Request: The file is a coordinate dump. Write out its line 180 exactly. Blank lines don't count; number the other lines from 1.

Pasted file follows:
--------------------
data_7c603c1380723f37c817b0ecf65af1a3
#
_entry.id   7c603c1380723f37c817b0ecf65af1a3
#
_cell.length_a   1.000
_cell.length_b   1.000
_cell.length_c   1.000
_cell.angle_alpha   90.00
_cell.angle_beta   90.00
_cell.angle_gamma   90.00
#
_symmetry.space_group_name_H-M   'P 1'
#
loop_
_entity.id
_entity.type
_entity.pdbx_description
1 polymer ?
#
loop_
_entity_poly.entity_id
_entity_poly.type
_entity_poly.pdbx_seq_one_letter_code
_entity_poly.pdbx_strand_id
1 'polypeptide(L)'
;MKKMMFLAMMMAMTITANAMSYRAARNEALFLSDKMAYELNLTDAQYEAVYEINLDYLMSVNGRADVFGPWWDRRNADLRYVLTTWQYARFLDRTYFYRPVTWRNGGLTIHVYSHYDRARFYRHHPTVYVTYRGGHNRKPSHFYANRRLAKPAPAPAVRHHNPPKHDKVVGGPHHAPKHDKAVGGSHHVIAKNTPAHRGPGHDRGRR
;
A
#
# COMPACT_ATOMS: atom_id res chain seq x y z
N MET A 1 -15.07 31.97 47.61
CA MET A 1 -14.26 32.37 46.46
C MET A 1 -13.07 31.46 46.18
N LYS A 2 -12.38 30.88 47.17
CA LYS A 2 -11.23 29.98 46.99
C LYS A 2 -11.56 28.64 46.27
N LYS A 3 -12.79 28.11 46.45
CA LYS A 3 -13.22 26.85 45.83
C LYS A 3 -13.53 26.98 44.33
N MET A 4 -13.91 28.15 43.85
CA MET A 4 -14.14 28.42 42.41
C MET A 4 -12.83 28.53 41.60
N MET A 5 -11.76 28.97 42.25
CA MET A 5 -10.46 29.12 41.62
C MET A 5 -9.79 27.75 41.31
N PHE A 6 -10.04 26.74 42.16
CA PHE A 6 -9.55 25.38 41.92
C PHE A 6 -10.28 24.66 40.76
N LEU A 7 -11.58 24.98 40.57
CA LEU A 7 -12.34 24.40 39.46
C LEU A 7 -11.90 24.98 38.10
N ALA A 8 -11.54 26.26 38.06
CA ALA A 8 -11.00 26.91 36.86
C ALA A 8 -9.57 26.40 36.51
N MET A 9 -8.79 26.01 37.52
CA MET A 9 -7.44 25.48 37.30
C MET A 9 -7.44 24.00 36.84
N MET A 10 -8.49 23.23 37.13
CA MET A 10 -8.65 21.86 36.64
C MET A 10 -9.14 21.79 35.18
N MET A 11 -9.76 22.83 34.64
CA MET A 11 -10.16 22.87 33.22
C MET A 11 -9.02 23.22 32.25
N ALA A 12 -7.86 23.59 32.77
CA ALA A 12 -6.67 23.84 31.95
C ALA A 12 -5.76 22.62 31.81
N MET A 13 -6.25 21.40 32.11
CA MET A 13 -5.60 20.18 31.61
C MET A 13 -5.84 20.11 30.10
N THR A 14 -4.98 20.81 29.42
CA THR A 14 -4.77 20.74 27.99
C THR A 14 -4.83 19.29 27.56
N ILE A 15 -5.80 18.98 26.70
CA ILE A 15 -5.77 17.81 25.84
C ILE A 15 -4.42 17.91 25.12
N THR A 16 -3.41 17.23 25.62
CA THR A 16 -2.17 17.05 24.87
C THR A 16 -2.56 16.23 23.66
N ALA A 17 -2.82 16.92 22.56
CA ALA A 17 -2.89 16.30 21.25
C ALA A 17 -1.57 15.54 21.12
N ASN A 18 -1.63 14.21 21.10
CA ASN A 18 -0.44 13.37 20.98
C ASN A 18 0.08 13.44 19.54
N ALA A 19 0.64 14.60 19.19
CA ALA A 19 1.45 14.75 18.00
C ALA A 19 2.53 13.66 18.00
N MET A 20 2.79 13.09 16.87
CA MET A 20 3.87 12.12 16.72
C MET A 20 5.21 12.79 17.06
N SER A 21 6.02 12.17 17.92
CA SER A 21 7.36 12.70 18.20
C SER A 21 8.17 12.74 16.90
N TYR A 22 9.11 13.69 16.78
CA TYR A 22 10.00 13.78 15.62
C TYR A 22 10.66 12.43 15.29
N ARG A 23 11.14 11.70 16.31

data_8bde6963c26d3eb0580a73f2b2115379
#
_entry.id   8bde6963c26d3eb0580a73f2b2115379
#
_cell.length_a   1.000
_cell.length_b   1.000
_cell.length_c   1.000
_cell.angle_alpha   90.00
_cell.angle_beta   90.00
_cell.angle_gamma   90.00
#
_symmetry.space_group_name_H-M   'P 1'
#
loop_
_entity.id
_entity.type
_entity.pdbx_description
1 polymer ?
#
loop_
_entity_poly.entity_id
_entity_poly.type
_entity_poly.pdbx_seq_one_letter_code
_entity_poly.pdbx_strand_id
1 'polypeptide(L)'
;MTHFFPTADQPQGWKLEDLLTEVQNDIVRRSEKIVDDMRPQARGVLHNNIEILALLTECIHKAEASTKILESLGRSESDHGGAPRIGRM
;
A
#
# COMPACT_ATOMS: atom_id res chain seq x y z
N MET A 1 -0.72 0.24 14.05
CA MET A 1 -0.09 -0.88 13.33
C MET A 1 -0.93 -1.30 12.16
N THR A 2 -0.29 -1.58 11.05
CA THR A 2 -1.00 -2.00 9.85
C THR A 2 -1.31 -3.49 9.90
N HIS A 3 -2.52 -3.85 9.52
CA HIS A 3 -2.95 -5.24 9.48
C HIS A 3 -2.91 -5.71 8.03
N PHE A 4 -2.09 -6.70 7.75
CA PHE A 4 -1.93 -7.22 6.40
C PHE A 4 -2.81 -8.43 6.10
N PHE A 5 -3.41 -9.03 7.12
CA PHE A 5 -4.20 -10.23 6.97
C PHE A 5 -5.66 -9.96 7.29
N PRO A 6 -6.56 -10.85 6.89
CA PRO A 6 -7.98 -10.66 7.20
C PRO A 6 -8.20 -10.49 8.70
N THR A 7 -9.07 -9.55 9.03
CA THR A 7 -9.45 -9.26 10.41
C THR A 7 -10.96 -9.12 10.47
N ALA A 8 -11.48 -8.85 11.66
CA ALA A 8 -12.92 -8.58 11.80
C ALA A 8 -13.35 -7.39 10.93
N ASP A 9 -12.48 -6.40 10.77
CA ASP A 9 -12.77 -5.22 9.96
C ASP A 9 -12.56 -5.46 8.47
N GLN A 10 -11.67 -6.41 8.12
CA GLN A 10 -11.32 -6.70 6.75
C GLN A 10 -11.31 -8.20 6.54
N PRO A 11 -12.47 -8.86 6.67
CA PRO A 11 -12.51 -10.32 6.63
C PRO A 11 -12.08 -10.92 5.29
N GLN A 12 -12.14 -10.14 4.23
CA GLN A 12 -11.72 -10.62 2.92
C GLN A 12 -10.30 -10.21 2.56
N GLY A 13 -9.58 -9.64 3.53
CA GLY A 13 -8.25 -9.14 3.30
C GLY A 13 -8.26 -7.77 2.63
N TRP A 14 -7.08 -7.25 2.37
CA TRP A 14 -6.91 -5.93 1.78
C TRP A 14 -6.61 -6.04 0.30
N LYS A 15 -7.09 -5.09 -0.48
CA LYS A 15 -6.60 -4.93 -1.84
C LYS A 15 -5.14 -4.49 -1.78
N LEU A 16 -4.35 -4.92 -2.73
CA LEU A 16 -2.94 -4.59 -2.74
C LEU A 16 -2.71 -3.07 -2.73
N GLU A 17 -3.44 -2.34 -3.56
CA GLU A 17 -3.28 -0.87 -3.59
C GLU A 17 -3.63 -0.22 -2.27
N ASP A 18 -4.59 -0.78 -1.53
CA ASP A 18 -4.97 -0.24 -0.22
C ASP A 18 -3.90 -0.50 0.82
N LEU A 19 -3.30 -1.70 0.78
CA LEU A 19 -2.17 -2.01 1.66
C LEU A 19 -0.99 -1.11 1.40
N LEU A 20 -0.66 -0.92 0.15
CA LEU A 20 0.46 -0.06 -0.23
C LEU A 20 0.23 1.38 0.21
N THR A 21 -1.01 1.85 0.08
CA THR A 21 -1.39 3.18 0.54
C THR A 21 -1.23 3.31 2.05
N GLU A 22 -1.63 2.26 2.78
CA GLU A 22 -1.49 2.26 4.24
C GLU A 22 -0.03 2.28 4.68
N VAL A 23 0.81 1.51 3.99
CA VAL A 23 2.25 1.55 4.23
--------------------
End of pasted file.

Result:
CA ASP A 18 -4.97 -0.24 -0.22